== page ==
Home > Business > Interviews
The Rediff Interview/Bimal Jalan, RBI Governor
'I would like to be remembered as me'
September 03, 2003
Part I: 'My departure was not thrust upon me'
Reserve Bank of India Governor Bimal Jalan, who will step down on September 6 and hand over charge to Y V Reddy, does not admit that the central bank is targeting both interest rates as well as exchange rates.
The Reserve Bank's act of dollar buying and keeping the repo rate at an artificially higher level till recently, according to him, is nothing but use of economic policy tools to meet particular goals at a particular point of time.
In the concluding of the interview with Tamal Bandyopadhyay, Jalan talks about market realities like fall of gilt yields and the importance of creating investment fluctuation reserves by banks.
Let's talk about the value of the rupee. You are buying dollars but the appreciation of the rupee is harming Indian exporters. In contrast, exporters in China have an advantage as the Chinese currency is pegged to the dollar. How do you tackle this problem?
Please don't take a short term view. Don't link yourself to one country or one currency. If you look at it from the historical perspective, the rupee was depreciating when the Chinese currency was fixed.
You have been targeting both the rupee as well as interest rates. How long can you do that?
The RBI does not agree with a very simplified view on economic variables. We are not targeting anything. We are using economic policy tools to meet particular goals at a particular point of time. How do I convince you? We are keeping an eye on three dimensions of the Indian economy - growth, the monetary environment and the external environment.
There are different views. If we don't buy from the market, you'd say exporters are complaining. If we buy from the market, you'd say some free marketeers are complaining. If we buy and don't buy, you'd say we're targeting! We don't have a fixed exchange rate target but we want to make sure that exchange rate movements are orderly and not too volatile. I am sure there will be arguments about that also. That's a welcome debate.
You cut the repo rate last month by 50 basis points when the inflation rate was below 4 per cent. The RBI annual report predicted a 5-5.5 per cent inflation rate. Is there a case for raising the repo rate?
All these figures will be re-looked at, at the time of the October mid-term review of the credit policy.
Is there any scope for real interest rates going down?
It depends on which interest rate you are looking at. In terms of the real sector, the five-year and 10-year bond rates are low. If you are looking at the banks' lending rates, they are not so low. In our structure, we have different real interest rates in different segments of the market.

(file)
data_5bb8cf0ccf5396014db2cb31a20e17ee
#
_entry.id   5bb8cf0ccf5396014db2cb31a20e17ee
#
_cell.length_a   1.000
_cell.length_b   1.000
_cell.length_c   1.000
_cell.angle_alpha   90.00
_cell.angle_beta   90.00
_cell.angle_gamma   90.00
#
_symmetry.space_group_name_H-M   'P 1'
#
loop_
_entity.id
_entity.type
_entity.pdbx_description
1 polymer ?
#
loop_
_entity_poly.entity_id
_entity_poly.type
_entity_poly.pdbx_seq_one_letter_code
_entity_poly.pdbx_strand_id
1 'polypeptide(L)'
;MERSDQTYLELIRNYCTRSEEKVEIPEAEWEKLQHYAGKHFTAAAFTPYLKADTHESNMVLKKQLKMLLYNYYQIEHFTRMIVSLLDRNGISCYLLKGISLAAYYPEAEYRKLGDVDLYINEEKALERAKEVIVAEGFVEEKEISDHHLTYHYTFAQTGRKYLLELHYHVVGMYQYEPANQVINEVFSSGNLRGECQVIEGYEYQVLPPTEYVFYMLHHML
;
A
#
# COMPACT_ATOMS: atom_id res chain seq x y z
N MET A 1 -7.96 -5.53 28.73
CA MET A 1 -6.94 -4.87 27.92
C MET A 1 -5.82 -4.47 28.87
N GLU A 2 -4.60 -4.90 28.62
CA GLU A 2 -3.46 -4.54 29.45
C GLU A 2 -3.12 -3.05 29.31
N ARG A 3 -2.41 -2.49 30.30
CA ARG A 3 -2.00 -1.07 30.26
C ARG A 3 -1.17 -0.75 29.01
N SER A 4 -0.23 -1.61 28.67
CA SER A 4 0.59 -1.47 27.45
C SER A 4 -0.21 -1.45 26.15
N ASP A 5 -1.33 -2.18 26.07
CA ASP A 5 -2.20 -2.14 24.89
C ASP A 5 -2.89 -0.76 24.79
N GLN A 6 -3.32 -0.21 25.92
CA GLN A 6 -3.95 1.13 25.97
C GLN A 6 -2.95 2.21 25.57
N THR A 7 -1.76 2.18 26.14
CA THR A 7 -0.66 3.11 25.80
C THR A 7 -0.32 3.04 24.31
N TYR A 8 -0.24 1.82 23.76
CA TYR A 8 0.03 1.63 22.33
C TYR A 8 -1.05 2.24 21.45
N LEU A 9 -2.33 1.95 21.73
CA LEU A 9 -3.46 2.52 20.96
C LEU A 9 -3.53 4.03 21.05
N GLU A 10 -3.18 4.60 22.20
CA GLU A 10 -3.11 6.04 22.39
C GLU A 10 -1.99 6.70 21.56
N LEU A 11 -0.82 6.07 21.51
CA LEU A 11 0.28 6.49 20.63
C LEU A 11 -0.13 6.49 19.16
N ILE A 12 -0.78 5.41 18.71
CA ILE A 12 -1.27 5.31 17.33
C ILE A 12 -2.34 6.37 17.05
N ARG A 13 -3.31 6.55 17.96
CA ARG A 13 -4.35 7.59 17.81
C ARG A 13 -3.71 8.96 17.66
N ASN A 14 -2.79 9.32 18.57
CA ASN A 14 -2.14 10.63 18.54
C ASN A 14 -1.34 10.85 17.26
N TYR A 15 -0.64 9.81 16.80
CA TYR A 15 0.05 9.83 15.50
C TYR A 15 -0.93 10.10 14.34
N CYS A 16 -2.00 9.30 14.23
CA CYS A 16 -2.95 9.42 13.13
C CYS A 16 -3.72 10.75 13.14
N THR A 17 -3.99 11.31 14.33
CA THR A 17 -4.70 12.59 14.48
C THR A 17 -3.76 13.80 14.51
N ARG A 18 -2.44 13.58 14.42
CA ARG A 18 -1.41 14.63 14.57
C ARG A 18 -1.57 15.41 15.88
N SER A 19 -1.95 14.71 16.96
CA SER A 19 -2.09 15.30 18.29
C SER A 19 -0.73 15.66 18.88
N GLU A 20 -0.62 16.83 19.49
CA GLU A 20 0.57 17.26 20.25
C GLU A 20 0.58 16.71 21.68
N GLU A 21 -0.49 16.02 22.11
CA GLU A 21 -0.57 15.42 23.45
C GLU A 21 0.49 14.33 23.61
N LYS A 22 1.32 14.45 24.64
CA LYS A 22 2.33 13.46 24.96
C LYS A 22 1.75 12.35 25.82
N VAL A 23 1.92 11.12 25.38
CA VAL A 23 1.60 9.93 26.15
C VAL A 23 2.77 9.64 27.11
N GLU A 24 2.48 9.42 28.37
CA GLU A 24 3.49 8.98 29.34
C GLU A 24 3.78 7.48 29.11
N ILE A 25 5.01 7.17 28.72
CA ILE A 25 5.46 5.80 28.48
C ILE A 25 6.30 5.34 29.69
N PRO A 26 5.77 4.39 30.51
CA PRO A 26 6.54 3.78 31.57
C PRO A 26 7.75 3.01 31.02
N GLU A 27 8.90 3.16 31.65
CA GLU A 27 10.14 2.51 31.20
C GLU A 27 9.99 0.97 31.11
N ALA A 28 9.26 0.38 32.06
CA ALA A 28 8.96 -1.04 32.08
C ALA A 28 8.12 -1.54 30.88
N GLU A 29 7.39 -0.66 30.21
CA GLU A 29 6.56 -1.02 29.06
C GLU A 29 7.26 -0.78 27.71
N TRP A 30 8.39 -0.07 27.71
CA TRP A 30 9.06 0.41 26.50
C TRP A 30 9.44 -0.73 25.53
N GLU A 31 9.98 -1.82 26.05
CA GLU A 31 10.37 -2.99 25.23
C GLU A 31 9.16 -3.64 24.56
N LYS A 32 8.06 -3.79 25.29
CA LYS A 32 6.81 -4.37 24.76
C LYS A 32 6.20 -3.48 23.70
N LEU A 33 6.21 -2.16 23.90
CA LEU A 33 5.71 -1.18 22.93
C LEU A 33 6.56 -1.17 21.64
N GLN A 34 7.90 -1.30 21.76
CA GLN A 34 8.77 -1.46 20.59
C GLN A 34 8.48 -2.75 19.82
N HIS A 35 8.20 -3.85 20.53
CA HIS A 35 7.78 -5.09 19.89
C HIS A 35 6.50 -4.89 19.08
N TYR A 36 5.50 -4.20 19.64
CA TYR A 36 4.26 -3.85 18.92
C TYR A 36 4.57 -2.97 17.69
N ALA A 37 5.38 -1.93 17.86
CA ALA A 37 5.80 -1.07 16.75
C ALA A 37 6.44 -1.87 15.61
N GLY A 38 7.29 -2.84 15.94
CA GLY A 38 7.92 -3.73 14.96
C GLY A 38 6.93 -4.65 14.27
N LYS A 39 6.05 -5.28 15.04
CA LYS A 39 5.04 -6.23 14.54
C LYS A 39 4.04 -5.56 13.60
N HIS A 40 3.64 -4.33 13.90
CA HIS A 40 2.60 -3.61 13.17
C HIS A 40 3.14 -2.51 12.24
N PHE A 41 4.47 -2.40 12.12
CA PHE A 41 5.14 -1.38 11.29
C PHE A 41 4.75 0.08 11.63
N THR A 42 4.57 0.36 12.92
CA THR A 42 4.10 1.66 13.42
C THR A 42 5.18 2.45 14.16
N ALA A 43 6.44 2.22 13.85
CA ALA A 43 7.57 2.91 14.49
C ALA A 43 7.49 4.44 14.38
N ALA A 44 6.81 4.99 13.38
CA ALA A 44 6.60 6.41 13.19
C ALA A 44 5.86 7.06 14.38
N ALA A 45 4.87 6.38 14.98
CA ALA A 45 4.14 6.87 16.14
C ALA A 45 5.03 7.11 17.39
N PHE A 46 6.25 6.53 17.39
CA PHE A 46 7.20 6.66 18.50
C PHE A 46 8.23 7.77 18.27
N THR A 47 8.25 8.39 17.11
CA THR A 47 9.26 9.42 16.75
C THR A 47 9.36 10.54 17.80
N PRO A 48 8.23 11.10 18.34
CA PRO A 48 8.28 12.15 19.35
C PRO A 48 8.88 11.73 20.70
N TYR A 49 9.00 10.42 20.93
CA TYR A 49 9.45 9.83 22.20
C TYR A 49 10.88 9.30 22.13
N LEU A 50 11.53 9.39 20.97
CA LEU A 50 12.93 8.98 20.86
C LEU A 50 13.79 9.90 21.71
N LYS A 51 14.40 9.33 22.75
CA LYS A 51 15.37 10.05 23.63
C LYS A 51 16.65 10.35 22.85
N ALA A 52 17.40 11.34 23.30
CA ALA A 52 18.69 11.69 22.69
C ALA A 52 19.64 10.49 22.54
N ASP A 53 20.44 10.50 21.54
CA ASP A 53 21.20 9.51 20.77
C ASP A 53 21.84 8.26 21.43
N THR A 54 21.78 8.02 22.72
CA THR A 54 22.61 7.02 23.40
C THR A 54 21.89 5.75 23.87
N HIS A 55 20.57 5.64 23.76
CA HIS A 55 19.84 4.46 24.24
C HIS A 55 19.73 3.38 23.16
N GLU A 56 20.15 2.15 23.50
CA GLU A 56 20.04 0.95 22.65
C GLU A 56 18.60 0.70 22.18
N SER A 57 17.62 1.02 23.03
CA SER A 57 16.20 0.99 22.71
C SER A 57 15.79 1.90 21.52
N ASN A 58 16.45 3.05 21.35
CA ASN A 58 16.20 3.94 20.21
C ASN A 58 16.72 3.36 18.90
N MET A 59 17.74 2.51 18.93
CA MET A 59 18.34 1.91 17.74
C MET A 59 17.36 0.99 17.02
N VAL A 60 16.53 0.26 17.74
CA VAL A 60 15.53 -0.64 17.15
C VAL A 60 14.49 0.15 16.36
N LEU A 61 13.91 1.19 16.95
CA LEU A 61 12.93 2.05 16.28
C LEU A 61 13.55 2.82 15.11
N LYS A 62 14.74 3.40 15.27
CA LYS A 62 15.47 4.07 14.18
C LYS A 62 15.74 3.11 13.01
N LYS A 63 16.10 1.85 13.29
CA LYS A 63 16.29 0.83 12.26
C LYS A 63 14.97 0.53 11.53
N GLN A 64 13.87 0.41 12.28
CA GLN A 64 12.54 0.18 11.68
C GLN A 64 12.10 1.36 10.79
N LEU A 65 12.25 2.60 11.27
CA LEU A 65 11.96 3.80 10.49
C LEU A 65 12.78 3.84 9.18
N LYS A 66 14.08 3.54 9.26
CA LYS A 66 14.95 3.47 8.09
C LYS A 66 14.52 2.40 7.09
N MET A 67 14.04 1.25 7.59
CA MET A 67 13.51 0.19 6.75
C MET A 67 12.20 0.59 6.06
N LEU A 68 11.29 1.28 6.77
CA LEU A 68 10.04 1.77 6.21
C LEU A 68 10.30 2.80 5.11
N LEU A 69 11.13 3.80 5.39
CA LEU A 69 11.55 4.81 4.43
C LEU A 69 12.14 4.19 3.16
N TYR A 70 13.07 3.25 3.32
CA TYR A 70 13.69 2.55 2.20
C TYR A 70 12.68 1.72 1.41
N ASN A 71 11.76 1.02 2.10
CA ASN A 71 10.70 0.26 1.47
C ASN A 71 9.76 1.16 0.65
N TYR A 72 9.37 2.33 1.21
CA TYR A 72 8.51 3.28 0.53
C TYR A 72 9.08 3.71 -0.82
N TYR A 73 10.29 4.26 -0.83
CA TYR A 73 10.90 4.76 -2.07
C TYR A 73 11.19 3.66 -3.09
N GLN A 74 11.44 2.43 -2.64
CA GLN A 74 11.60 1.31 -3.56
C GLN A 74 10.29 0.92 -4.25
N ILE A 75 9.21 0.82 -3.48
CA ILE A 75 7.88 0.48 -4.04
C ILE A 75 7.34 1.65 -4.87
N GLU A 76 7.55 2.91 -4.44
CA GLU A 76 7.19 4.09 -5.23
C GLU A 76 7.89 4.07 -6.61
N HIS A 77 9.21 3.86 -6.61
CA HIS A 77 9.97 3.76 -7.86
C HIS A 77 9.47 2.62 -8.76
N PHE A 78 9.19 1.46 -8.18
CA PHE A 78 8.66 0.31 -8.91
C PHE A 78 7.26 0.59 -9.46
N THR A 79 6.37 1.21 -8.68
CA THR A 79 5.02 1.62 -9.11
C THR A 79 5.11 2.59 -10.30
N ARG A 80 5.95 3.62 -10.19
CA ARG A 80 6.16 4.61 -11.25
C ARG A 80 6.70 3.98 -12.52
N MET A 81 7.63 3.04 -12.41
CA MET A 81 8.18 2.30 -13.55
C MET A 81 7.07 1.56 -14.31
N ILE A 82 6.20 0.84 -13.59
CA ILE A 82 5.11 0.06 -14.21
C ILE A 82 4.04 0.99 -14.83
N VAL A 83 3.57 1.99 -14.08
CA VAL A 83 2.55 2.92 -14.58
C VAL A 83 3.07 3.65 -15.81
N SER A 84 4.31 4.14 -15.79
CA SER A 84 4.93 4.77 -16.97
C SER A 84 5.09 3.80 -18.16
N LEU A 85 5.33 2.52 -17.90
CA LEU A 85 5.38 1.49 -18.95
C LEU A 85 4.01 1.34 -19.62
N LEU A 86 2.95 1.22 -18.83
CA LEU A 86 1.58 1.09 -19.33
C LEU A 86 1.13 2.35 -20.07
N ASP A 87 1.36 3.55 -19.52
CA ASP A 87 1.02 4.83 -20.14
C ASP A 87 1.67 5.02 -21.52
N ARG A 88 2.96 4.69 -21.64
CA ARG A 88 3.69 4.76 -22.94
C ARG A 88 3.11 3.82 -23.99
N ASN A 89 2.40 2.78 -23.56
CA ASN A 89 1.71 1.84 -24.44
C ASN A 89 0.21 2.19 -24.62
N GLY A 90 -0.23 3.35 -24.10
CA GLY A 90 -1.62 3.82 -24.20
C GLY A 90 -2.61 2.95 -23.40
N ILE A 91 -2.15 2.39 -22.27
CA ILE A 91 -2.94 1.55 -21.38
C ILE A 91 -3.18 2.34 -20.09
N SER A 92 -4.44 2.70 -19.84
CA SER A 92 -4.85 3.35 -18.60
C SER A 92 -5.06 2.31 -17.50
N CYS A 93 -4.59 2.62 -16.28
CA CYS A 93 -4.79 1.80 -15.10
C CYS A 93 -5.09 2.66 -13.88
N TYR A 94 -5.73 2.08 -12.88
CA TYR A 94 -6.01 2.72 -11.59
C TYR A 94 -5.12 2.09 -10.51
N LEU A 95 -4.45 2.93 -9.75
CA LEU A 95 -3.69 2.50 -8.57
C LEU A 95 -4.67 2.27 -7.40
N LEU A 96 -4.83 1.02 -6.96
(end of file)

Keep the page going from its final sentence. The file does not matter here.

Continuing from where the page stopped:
Can't rates converge?
Hopefully, over a period of time. There are structural constraints in the system...
You wanted to make the yield curve steep by cutting the repo rate. But the short term rate cut has also driven down the long term rates. The rates have come down across maturities and the curve still remains flat.
The flatness has reduced a little. We cut the repo rate keeping in view the good monsoons and the low inflation rate.
In the US, the overnight rate is 1 per cent and 10-year US Treasury yield is 4.5 per cent. In India, the overnight rate is 4.5 per cent and the 10-year bond yield is 5.25 per cent. Isn't the situation anomalous?
A few months ago, the overnight rate in the US was 1.25 per cent and ten-year Treasury rate 2.5 per cent or so. The differentials do vary from time to time.
The yield on US 10-year treasury has gone up since then.
Yes, it's gone up.
Isn't the RBI responsible for creating the bond bubble? If there is a reversal in trend, banks will be hurt terribly.
I would urge you to look at the overall economy and I would request you to take this view in totality: if interest rates are lower than what they used to be; if inflation rates are lower, foreign exchange reserves are high and exchange rates are stable, the country's prospects are good. I am not saying that every policy of ours is right, but overall things are good.
Do you see a bond bubble?
I don't see it as a bubble. The holder of any bond where the capital value is subject to fluctuation must take into account the risk of capital value fluctuating and provide for it.
The banks should also create investment fluctuation reserves. I don't see any problem here. Things can change but the banks must provide for them.
In the developed world, whenever there is a rate cut, the impact is felt.
Across all markets, including the stock markets. This is not the case in India. Why do you keep the markets compartmentalised? Scams take place when money spills over from the bond market to the equity market.
Can't you legalise it?
I don't have a view on this.
Since interest rates are very low, do you see retail investors shifting their asset preference from bank deposits to equities?
No comment. I have no view on this.
How long will FII inflows continue in the Indian stock markets?
As long as there is confidence.
On a personal note, tell us about your life beyond the Rajya Sabha from October?
I also propose to write a book. I have written a few books on the Indian economy. I will continue to reflect on Indian issues, both, in prospective and retrospective ways and perhaps write another book covering issues like economics, politics and ethics.
How would you like to be remembered? As the Alan Greenspan of the east?
No, not all. Just as me.